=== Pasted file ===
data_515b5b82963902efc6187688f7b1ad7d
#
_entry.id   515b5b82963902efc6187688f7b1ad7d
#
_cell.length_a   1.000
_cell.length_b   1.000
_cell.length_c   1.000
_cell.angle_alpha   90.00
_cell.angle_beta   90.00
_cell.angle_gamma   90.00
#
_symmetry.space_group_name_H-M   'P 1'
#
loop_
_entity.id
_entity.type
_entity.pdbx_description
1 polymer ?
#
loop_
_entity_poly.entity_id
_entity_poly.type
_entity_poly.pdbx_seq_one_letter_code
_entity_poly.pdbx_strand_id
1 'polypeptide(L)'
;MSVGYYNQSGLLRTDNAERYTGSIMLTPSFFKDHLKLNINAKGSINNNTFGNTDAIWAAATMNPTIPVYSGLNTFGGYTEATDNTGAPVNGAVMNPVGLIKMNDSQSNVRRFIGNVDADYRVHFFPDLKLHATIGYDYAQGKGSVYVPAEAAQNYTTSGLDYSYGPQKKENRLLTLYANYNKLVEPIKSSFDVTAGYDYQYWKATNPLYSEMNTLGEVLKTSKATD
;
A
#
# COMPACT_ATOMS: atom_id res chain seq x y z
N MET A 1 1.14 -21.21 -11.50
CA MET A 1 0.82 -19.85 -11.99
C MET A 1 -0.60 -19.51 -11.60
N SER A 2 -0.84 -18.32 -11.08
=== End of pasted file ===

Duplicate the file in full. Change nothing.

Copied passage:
data_515b5b82963902efc6187688f7b1ad7d
#
_entry.id   515b5b82963902efc6187688f7b1ad7d
#
_cell.length_a   1.000
_cell.length_b   1.000
_cell.length_c   1.000
_cell.angle_alpha   90.00
_cell.angle_beta   90.00
_cell.angle_gamma   90.00
#
_symmetry.space_group_name_H-M   'P 1'
#
loop_
_entity.id
_entity.type
_entity.pdbx_description
1 polymer ?
#
loop_
_entity_poly.entity_id
_entity_poly.type
_entity_poly.pdbx_seq_one_letter_code
_entity_poly.pdbx_strand_id
1 'polypeptide(L)'
;MSVGYYNQSGLLRTDNAERYTGSIMLTPSFFKDHLKLNINAKGSINNNTFGNTDAIWAAATMNPTIPVYSGLNTFGGYTEATDNTGAPVNGAVMNPVGLIKMNDSQSNVRRFIGNVDADYRVHFFPDLKLHATIGYDYAQGKGSVYVPAEAAQNYTTSGLDYSYGPQKKENRLLTLYANYNKLVEPIKSSFDVTAGYDYQYWKATNPLYSEMNTLGEVLKTSKATD
;
A
#
# COMPACT_ATOMS: atom_id res chain seq x y z
N MET A 1 1.14 -21.21 -11.50
CA MET A 1 0.82 -19.85 -11.99
C MET A 1 -0.60 -19.51 -11.60
N SER A 2 -0.84 -18.32 -11.08